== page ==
“Damn you, don’t mock and sneer at me. I’m not a doddering old fool who brags about the things he did when he was young, and what he would do now if he weren’t so old. Claudio, I’m telling you right to your face that you have wronged me and my innocent child. I am forced to lay aside my old man’s respectability, and with my grey hairs and my aching body I challenge you to a duel….”
– Much Ado About Nothing, Act 5 Scene 1
As a Gen X-er, my relationship to Grey hairs is heavy with memories of elders trying to find the right quality of hair dyes. There weren’t good quality hair products in the 1960s and 70s in the part of Asia where I grew up. I remember tiny rivers of black flowing down the sides of their faces after the dye had been applied. As a child, I laughed at this. Looking back, this was a cruel thing to do.
There was something rather emotional about the process. This was probably because there was a desperation involved with people frantically camouflaging the visible signs of ageing. I don’t ever remember anyone challenging anyone else to a duel but my elders weren’t Leonato, The Duke of Messina, a character from a Shakespearean play.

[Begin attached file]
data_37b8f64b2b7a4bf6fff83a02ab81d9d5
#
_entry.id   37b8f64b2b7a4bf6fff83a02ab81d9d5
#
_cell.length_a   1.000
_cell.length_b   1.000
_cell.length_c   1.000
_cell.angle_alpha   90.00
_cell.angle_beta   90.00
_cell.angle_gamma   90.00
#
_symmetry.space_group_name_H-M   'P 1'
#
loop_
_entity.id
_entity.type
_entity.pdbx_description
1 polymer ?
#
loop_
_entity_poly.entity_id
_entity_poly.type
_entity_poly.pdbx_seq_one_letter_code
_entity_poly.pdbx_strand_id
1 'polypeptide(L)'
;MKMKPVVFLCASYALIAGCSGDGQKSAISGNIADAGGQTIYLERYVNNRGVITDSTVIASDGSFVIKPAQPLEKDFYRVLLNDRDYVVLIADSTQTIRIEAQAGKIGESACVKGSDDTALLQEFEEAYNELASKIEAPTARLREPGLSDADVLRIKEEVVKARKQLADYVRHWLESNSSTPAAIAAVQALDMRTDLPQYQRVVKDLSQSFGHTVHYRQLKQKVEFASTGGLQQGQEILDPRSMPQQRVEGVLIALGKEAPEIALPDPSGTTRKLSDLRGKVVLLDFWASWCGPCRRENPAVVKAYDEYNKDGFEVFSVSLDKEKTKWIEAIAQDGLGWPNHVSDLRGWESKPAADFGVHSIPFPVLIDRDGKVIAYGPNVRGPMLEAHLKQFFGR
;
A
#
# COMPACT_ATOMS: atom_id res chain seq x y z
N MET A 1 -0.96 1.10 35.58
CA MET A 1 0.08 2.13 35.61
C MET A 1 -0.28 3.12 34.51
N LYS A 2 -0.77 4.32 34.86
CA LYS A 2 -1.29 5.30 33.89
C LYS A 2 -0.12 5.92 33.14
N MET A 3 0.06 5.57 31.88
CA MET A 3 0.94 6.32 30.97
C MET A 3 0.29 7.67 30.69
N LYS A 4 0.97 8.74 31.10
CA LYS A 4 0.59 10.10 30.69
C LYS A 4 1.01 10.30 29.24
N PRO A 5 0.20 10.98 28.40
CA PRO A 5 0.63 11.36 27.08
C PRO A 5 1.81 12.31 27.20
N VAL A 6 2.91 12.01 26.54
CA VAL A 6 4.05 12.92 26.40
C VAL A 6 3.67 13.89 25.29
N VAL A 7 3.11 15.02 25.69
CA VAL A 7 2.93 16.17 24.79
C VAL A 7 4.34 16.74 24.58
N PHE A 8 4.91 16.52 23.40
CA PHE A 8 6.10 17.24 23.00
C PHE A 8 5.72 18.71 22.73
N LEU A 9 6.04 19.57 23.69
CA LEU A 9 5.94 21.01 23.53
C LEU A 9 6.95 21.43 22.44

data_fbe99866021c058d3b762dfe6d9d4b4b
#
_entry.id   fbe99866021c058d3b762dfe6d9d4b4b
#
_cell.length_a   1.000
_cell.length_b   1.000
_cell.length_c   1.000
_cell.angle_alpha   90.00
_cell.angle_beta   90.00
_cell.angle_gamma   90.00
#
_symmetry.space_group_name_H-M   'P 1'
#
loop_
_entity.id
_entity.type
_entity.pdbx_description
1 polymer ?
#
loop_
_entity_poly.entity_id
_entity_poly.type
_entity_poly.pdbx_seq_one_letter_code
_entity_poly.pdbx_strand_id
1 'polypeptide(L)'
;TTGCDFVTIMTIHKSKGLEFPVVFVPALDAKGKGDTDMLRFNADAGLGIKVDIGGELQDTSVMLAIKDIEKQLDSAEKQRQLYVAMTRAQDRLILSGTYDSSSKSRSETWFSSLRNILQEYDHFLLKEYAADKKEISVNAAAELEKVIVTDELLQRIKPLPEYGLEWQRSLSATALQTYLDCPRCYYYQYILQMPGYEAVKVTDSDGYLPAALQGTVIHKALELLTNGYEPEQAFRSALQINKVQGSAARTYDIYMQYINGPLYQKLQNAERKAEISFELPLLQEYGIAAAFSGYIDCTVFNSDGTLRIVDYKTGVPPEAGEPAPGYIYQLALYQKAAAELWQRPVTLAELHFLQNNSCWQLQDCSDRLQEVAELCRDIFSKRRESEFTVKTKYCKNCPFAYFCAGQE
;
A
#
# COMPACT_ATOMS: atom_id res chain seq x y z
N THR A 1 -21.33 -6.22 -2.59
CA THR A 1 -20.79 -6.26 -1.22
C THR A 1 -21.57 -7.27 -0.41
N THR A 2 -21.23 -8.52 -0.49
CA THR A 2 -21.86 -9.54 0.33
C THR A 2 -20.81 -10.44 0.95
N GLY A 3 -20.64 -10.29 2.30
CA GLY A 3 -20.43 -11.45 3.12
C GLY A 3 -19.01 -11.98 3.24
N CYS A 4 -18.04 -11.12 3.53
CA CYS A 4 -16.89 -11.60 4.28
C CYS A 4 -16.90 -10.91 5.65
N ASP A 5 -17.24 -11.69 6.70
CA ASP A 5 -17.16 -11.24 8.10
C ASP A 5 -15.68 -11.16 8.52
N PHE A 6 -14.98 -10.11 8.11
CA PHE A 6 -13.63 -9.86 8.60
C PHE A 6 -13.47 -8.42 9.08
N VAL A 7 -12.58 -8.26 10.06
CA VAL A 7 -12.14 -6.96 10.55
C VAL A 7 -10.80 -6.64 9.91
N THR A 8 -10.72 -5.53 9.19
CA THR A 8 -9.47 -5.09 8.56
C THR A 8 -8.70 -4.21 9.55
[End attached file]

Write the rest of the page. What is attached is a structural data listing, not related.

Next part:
They were ordinary folk living in a world which did not view ageing positively. Remember the time when 50 was seen as a reasonable retirement age because you were deemed ‘too old’? How times have changed. There is a whole movement on social media which encourage and feature women embracing their Grey hairs. Unlike Leonato, these women may not conflate Grey Hairs with physical strength but, instead, use their Greyness as a milestone marking the passing of time which bestows a great store of emotional strength.
Not dyeing your hair has become the new Midlife ‘F..K You’ movement.
My ‘F..K You’ Midlife mojo has not extended itself to my partly Grey mane. I cannot wait for my hair appointment at the end of the month. The photo was taken at the weekend and my white strands are just about visible. One’s relationship to one’s hair isn’t linear. Nor is it objective. Just because they naturally appear doesn’t mean that everyone is quite at that stage of being happy with it. To me, they represent the unwelcome relative at a family party.
Let’s face it, in this day of age reversal (face creams, Botox etc) hair is not exempt. While I am more than happy to proclaim my Midlife status and embrace the strength of character that comes with it, my hair is going to be subject to the hairdresser’s hands very soon. Perhaps there is something Freudian about this all. Any thoughts?